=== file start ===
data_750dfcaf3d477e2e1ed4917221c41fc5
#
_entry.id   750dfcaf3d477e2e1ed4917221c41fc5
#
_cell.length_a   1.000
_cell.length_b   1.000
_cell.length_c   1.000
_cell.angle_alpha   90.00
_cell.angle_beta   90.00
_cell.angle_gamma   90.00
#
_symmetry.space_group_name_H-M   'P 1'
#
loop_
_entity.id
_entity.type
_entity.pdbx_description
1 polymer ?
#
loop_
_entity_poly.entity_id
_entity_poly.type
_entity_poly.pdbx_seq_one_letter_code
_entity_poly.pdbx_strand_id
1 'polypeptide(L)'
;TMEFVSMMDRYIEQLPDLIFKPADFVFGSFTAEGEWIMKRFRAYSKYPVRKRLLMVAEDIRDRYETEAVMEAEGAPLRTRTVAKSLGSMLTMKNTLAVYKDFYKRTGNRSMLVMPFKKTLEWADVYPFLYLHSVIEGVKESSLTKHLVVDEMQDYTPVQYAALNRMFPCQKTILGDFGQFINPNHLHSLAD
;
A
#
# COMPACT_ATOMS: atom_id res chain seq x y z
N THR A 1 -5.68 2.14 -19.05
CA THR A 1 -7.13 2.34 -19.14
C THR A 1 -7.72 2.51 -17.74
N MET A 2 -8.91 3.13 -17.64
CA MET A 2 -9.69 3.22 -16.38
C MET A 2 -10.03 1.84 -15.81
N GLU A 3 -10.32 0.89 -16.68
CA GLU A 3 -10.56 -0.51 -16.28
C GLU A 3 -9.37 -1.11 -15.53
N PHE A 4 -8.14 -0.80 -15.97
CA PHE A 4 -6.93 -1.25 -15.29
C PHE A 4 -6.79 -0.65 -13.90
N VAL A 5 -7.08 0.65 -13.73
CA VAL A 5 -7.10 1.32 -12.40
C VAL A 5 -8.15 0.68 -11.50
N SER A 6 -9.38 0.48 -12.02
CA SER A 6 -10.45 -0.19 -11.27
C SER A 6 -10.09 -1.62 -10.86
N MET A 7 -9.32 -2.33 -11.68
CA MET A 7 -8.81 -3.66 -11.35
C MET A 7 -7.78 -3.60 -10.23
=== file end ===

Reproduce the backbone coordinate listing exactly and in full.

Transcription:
data_750dfcaf3d477e2e1ed4917221c41fc5
#
_entry.id   750dfcaf3d477e2e1ed4917221c41fc5
#
_cell.length_a   1.000
_cell.length_b   1.000
_cell.length_c   1.000
_cell.angle_alpha   90.00
_cell.angle_beta   90.00
_cell.angle_gamma   90.00
#
_symmetry.space_group_name_H-M   'P 1'
#
loop_
_entity.id
_entity.type
_entity.pdbx_description
1 polymer ?
#
loop_
_entity_poly.entity_id
_entity_poly.type
_entity_poly.pdbx_seq_one_letter_code
_entity_poly.pdbx_strand_id
1 'polypeptide(L)'
;TMEFVSMMDRYIEQLPDLIFKPADFVFGSFTAEGEWIMKRFRAYSKYPVRKRLLMVAEDIRDRYETEAVMEAEGAPLRTRTVAKSLGSMLTMKNTLAVYKDFYKRTGNRSMLVMPFKKTLEWADVYPFLYLHSVIEGVKESSLTKHLVVDEMQDYTPVQYAALNRMFPCQKTILGDFGQFINPNHLHSLAD
;
A
#
# COMPACT_ATOMS: atom_id res chain seq x y z
N THR A 1 -5.68 2.14 -19.05
CA THR A 1 -7.13 2.34 -19.14
C THR A 1 -7.72 2.51 -17.74
N MET A 2 -8.91 3.13 -17.64
CA MET A 2 -9.69 3.22 -16.38
C MET A 2 -10.03 1.84 -15.81
N GLU A 3 -10.32 0.89 -16.68
CA GLU A 3 -10.56 -0.51 -16.28
C GLU A 3 -9.37 -1.11 -15.53
N PHE A 4 -8.14 -0.80 -15.97
CA PHE A 4 -6.93 -1.25 -15.29
C PHE A 4 -6.79 -0.65 -13.90
N VAL A 5 -7.08 0.65 -13.73
CA VAL A 5 -7.10 1.32 -12.40
C VAL A 5 -8.15 0.68 -11.50
N SER A 6 -9.38 0.48 -12.02
CA SER A 6 -10.45 -0.19 -11.27
C SER A 6 -10.09 -1.62 -10.86
N MET A 7 -9.32 -2.33 -11.68
CA MET A 7 -8.81 -3.66 -11.35
C MET A 7 -7.78 -3.60 -10.23